Re: A proposal for ISSUE-104 (built-in vocabulary)

On 12 Jun 2008, at 09:31, Michael Schneider wrote:
> And now, I am not convinced anymore that it is perfectly possible  
> to have a
> reverse mapping which always properly distinguishes between syntax and
> custom usage. For example, the same list expression in an RDF graph  
> (or only
> a part of it) may be used both as part of the syntax and in a  
> custom way:
>     :alice rdf:type [
>         rdf:type owl:Class ;
>         owl:oneOf ( :person1 :person2 ) ]
>     :alice :likes ( :person1 :person2 )
> What to do here? The "canonical parsing process" in the current  
> reverse
> mapping cannot simply remove the list after the first axiom has  
> been mapped,
> since the list expression is still needed to process the second axiom.

They are two different lists because there are distinct BNodes after  
the oneOf and the likes (somewhat hidden by the syntactic sugar). In  
some parsing implementations, one uses bag rather than set semantics  
for the triples precisely so one can delete things immediately and  
not screw up the second. But another approach would be to delete  
triples only after they are "garbage collectable".

> To make this clear: My original idea was to introduce custom usage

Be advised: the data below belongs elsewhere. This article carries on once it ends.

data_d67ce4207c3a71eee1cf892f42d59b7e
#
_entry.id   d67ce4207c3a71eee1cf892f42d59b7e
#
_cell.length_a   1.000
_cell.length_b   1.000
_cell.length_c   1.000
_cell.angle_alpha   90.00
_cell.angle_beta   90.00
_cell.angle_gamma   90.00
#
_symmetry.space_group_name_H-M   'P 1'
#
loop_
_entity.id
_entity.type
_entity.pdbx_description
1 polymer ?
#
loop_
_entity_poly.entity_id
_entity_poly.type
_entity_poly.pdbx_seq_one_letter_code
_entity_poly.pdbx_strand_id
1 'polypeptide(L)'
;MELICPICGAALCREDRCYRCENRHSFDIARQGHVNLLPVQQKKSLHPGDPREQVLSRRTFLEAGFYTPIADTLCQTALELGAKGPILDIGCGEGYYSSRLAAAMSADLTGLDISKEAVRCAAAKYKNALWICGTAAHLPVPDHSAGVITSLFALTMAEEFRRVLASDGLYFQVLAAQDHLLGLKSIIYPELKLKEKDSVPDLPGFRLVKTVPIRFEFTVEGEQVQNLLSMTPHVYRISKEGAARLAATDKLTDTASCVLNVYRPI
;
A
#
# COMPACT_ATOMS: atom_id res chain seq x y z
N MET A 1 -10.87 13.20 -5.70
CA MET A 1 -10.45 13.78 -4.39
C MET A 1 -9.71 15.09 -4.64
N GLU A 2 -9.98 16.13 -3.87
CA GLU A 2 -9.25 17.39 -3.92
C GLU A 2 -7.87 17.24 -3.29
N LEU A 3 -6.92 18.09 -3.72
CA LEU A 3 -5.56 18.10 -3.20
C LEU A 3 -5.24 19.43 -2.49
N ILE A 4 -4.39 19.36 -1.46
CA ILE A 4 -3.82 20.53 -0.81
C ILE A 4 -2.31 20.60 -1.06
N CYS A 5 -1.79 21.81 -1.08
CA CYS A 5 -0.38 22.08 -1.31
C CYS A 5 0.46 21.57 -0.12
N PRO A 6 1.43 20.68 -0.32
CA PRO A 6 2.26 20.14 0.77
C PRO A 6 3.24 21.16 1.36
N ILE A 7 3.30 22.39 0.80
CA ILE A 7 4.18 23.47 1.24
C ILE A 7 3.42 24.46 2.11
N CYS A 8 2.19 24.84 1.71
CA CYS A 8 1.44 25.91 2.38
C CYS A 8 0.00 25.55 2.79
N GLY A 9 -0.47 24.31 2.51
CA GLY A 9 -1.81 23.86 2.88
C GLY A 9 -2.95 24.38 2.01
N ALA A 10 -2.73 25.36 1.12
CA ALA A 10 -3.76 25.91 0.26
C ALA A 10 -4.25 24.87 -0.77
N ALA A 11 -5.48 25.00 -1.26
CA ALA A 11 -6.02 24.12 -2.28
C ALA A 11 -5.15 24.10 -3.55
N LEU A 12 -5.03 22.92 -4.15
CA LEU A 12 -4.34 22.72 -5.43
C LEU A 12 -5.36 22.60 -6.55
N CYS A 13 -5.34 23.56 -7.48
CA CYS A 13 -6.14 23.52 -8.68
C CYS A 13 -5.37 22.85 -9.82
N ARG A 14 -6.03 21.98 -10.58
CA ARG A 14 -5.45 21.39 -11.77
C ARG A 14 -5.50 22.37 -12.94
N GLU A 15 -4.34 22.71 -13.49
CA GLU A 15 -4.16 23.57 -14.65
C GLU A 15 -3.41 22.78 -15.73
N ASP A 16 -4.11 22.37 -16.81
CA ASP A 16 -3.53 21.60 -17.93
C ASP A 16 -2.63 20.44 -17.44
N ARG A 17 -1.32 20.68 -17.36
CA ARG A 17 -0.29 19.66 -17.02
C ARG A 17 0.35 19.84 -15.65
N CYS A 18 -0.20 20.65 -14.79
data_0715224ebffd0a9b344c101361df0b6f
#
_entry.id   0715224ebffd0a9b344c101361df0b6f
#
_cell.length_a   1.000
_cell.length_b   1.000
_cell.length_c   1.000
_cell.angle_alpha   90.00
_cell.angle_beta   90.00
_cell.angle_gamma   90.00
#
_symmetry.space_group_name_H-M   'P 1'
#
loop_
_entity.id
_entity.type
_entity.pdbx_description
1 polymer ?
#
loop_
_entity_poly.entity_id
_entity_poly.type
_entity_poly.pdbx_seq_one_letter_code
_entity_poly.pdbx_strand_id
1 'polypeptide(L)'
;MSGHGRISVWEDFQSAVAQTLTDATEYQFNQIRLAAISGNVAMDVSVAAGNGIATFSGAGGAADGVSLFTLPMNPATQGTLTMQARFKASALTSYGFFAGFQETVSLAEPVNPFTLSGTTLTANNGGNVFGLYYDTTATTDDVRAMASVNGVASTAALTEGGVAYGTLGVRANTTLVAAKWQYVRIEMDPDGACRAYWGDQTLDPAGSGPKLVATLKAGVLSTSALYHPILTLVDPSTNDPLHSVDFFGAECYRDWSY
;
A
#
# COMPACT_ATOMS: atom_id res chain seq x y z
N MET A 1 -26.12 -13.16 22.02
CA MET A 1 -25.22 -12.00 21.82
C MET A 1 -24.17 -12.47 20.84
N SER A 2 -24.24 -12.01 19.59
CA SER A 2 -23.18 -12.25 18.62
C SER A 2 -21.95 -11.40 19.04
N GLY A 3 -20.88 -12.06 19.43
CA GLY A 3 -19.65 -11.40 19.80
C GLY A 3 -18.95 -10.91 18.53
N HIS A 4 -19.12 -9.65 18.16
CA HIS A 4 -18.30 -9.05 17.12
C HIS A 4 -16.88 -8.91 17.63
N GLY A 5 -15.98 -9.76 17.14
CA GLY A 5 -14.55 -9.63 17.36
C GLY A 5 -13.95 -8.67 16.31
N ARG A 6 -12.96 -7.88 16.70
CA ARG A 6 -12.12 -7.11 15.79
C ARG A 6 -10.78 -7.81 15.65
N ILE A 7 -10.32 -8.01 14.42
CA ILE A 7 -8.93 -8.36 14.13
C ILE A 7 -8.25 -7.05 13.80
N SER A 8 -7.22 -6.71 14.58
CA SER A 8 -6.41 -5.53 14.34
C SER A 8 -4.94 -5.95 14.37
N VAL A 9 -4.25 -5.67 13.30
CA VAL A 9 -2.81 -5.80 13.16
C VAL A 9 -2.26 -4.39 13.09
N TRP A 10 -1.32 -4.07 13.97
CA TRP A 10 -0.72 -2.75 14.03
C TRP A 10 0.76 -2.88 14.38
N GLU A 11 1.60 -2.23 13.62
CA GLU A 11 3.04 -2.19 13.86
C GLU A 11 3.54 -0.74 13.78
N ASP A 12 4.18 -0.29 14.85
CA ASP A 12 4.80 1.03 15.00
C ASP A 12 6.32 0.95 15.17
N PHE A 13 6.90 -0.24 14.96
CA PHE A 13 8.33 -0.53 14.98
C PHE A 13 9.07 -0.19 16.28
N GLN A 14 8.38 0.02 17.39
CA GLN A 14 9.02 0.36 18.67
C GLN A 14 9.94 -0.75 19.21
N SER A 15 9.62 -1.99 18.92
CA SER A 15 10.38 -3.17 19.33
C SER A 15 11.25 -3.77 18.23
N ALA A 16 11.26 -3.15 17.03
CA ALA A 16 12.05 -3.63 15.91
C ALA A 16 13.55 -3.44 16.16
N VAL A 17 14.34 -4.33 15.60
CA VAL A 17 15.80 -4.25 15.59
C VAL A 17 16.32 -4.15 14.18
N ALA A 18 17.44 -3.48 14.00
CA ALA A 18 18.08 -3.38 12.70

> of RDF
> lists (and reification, and ...), *if* we can get it mainly for  
> *free*, by
> just not disallowing the respective URIs. But now, I see that the  
> cost would
> probably be much higher than I expected.

It certain seems *possible*, but, yes, there can be time bombs. I  
personally just forgot that we had disallowed property punning when  
thinking about this :(

> So I won't push this topic any further, at least not for RDF lists  
> (I did
> not yet consider RDF reification). This looks to me as something what
> /might/ be possible, but I rather tend to postpone this issue ("we  
> currently
> don't know how to do this").

Yeah. We might include text encouraging implementors to try to handle  
this in some way.

The other thing to do is to aim for a new aggregation facility that  
works well and actually gives you some modeling joy. Then, at least,  
we have a story to tell instead of "Don't do that." or "Use a custom  
shadow vocabulary that is syntactically more cumbersome and doesn't  
have extra inferential joy."

>> Under OWL Full semantics, it is really not clear what happens.
> The situation in OWL Full is much less complicated. :)

Unless we introduce new semantics for the OWL DL case. Obviously, if  
we just syntactically disallow it in DL, then Full is free to do  


Received on Thursday, 12 June 2008 08:54:33 UTC